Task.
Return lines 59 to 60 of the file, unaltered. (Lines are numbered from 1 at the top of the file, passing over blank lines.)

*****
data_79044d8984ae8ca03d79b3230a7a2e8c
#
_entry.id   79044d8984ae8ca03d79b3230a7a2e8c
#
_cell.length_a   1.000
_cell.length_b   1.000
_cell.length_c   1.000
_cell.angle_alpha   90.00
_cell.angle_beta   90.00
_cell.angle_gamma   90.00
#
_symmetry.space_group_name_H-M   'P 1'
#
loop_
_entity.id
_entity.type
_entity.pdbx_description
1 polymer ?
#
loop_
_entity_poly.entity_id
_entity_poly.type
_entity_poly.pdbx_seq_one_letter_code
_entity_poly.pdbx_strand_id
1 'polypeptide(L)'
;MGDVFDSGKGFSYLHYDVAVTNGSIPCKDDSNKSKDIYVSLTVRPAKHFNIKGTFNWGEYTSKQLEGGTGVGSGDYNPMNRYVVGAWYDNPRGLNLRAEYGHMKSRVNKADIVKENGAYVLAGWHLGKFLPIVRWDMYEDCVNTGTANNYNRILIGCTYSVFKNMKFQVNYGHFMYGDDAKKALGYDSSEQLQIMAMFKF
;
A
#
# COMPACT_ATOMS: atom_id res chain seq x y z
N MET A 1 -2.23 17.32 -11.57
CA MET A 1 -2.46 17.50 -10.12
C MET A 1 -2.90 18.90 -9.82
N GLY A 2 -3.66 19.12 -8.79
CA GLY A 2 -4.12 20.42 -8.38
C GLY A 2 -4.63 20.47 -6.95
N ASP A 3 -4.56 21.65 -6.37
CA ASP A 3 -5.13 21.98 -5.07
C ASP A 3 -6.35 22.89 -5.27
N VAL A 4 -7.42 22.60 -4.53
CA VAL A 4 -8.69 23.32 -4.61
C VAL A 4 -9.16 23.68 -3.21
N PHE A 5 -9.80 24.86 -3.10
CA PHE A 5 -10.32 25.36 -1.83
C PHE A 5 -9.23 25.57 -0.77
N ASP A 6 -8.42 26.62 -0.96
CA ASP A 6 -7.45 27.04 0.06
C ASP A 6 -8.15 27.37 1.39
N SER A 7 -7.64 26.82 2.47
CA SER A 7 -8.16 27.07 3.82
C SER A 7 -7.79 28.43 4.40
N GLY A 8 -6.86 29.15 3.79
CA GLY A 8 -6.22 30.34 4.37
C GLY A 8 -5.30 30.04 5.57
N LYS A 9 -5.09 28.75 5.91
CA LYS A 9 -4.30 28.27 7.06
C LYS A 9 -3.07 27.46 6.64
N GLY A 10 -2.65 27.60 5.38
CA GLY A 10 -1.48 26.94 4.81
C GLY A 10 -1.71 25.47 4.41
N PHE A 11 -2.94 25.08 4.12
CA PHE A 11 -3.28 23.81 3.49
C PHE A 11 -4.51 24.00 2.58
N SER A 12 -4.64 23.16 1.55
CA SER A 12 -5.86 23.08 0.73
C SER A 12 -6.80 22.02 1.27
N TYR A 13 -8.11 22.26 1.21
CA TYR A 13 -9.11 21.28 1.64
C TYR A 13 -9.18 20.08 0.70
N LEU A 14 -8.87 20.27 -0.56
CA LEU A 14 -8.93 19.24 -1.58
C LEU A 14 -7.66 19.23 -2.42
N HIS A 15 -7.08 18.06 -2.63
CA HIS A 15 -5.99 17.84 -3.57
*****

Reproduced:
CA GLY A 10 -1.48 26.94 4.81
C GLY A 10 -1.71 25.47 4.41